• Mechanisms to ensure the attainment of maximal antifungal effect as quickly as possible (e.g. combination therapy, therapeutic drug monitoring).

  • Novel immunomodulatory treatments to maximise antifungal effect and minimise immune-mediated damage.

  • Collaborative national and international programmes for dermatophytosis management.

Declarations

Acknowledgements

We acknowledge our sincere gratitude to the team of the medical services department of Glenmark Pharmaceuticals Limited for help in data collation, analysis and preparation of the manuscript of this expert consensus.

Funding

This consensus was carried out with the grant from Glenmark Pharmaceuticals Limited, as an unrestricted educational grant.

Availability of data and materials

Consensus data will be made available by the corresponding author upon request.

Disclaimer

Adherence to these guidelines will not ensure successful treatment in every situation. Further, these guidelines should not be deemed inclusive of all proper methods of care or exclusive of other methods of care reasonably directed to obtaining the same results. The ultimate judgment regarding the propriety of any specific procedure must be made by the physician in light of all the circumstances presented by the individual patient.

Authors’ contributions

MR designed the methodology for the consensus. Evidence based pre-reads were presented by SD, SR and MR to all panellists. SR, MR and AKM. contributed in the development of questionnaire for lab diagnosis while CRS, AI, AM, KG, KS and KP helped in development of questionnaires based on management of dermatophytosis. All panellists actively participated and involved in the synthesis of the consensus and in drafting, reviewing and editing the manuscript. All authors read and approved the final version of the manuscript.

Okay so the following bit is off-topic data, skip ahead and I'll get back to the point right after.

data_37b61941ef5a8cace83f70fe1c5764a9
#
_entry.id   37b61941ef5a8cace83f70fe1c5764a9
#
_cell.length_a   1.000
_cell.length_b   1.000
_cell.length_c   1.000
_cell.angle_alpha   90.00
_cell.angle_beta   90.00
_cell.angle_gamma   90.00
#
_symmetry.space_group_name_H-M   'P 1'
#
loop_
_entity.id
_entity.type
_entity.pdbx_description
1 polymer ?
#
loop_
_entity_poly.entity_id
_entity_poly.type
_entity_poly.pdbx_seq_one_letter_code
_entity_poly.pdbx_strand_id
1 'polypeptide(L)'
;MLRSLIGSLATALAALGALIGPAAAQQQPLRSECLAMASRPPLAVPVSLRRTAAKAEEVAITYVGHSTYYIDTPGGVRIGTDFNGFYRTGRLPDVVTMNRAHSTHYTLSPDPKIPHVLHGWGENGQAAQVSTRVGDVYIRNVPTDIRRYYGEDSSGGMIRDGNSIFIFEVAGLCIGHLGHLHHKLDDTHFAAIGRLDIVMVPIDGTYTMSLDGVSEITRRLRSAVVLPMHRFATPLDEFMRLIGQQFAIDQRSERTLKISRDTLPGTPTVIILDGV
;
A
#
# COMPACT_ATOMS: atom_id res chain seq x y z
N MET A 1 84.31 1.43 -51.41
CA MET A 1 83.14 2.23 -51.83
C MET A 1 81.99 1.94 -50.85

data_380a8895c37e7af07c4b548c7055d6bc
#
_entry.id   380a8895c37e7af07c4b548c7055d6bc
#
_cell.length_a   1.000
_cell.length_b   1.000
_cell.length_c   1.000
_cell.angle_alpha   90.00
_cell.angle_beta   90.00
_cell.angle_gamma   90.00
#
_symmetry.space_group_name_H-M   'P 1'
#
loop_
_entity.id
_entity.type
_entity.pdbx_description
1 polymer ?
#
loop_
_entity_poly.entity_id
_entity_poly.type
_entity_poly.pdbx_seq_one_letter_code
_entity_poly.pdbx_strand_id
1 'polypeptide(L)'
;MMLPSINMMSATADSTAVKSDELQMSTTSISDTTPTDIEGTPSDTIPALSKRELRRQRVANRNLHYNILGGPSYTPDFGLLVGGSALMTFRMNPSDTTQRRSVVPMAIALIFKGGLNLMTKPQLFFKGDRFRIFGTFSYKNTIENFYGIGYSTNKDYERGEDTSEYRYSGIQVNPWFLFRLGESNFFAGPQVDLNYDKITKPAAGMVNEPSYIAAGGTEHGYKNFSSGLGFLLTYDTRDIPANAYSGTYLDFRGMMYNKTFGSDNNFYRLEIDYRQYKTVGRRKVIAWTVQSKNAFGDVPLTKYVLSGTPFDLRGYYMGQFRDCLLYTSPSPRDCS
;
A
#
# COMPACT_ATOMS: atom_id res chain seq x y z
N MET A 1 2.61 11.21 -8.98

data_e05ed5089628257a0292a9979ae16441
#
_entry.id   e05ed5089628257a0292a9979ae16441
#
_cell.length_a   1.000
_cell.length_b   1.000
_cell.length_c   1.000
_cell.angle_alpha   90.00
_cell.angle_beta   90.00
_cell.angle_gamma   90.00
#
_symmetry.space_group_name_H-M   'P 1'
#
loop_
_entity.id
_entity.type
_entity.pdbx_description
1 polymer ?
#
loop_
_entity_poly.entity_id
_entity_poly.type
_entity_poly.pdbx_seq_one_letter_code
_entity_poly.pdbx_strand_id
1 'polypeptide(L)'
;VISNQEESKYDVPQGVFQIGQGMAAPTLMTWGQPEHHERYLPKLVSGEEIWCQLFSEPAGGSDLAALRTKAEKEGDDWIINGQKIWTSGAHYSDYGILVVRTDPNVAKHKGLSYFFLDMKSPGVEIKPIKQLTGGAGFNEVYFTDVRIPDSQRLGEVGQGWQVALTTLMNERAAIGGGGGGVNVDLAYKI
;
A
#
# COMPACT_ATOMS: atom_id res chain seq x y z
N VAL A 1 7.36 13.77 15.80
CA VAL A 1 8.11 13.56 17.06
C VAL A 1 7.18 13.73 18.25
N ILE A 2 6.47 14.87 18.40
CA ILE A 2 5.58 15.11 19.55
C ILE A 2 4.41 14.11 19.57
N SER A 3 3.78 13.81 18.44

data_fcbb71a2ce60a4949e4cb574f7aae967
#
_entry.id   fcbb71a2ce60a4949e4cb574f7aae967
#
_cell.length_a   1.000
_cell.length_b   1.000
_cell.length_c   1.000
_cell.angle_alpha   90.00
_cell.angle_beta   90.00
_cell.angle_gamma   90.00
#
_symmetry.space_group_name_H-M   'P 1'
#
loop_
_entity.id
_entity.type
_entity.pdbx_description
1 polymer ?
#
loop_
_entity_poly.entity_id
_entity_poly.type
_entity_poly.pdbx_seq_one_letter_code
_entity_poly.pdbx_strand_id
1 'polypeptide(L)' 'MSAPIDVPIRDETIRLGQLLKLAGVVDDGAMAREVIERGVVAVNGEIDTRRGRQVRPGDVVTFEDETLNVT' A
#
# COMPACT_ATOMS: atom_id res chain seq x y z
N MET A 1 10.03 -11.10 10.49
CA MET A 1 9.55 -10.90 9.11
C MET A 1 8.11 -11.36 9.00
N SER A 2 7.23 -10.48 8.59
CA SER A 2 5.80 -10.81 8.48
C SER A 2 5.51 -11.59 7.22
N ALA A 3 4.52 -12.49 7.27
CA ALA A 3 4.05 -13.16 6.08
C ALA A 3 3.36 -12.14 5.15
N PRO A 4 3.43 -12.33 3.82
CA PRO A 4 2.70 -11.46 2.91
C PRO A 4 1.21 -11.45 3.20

Ethics approval and consent to participate

As per Indian Council for Medical Research (ICMR) any research on “educational practices such as instructional strategies or effectiveness of or the comparison among instructional techniques, curricula, or classroom management methods”, can be exempted from ethics committee review. As per this statement there is no need for ethics committee approval in case of our manuscript.

ICMR also states that “voluntary informed consent can be waived if it is justified that the research involves not more than minimal risk or when the participant and the researcher do not come into contact or when it is necessitated in emergency situations.” As per this statement there is no need for informed consent in case of our manuscript.

The work was conducted according to the Declaration of the Helsinki Principles.

Consent for publication

Not applicable.

Competing interests

The authors declare that they have no competing interests. The design or procedure of the consensus and the content of the paper are in no way influenced by the grant provider.

Publisher’s Note

Springer Nature remains neutral with regard to jurisdictional claims in published maps and institutional affiliations.

Open AccessThis article is distributed under the terms of the Creative Commons Attribution 4.0 International License (http://creativecommons.org/licenses/by/4.0/), which permits unrestricted use, distribution, and reproduction in any medium, provided you give appropriate credit to the original author(s) and the source, provide a link to the Creative Commons license, and indicate if changes were made. The Creative Commons Public Domain Dedication waiver (http://creativecommons.org/publicdomain/zero/1.0/) applies to the data made available in this article, unless otherwise stated.